About this artwork
The front (obverse) of this coin depicts the hero Hercules, facing right, wearing his signature lion skin cloak tied around his neck. On the back (reverse), the goddess Victory holds a wreath and palm.
Herakles was the consummate hero. Temples across Greece and South Italy were dedicated to him, the son of Zeus, and Romans, who knew him as Hercules, celebrated him as a role model. With brute force, determination, and just enough cleverness, Herakles completed his famous Twelve Labors to become immortal. Herakles is readily identifiable by his knobby club and lion’s skin. The latter refers to his First Labor, in which he killed a magical beast who was ravaging the town of Nemea. The lion’s invincible hide made him immune to weapons, so Herakles strangled him and took his pelt.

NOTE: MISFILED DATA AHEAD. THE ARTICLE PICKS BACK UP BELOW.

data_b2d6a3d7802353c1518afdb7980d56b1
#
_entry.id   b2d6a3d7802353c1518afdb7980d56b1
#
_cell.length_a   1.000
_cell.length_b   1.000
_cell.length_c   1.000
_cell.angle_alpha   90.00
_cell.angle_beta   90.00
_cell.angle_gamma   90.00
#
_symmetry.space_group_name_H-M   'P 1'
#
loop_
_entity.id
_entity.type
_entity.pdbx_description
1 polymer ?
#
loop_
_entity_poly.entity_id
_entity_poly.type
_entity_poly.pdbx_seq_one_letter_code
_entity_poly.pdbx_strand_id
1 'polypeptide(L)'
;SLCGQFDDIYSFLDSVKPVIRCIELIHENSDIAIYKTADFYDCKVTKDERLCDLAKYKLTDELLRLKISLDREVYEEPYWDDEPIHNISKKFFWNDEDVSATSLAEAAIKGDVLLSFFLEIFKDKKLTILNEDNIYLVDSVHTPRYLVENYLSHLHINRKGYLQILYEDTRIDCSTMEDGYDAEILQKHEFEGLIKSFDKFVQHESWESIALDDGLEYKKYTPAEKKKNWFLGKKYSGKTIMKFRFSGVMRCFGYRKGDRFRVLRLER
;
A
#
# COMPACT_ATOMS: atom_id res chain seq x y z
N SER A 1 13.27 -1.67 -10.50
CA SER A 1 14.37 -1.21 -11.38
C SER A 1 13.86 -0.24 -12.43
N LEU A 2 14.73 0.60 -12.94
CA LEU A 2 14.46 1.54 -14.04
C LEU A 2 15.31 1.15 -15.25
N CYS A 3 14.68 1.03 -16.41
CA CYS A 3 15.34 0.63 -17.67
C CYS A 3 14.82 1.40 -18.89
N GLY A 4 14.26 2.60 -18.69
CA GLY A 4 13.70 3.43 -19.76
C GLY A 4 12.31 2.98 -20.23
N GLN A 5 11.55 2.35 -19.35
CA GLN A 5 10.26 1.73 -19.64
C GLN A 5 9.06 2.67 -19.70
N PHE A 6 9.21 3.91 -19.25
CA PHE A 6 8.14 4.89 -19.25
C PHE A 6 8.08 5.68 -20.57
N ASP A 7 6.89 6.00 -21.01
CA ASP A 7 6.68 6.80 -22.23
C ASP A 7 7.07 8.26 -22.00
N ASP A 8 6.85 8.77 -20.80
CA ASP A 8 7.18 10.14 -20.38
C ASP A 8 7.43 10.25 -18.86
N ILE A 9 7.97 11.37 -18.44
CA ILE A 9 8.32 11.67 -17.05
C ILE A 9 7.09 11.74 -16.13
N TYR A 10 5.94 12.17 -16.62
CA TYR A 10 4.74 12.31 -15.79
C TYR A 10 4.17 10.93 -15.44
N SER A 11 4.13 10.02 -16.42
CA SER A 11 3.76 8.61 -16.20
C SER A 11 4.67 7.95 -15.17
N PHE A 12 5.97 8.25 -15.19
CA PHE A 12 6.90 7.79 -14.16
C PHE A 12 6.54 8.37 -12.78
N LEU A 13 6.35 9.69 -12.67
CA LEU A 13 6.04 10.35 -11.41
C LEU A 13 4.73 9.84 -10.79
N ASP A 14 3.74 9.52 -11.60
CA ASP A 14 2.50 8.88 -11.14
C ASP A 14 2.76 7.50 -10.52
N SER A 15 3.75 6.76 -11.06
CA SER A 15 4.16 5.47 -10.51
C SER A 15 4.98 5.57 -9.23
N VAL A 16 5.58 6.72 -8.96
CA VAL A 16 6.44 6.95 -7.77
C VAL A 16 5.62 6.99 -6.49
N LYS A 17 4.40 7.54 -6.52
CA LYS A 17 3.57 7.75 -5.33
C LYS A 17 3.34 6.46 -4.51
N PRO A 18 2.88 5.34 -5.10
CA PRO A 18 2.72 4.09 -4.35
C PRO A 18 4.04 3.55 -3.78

- Currently Off View
- Arts of the Ancient Mediterranean and Byzantium
- Ancient Roman
- Coin Depicting the Hero Hercules
- 138 CE–192 CE
- Diam. 1.6 cm; 3.03 g
- Gift of William F. Dunham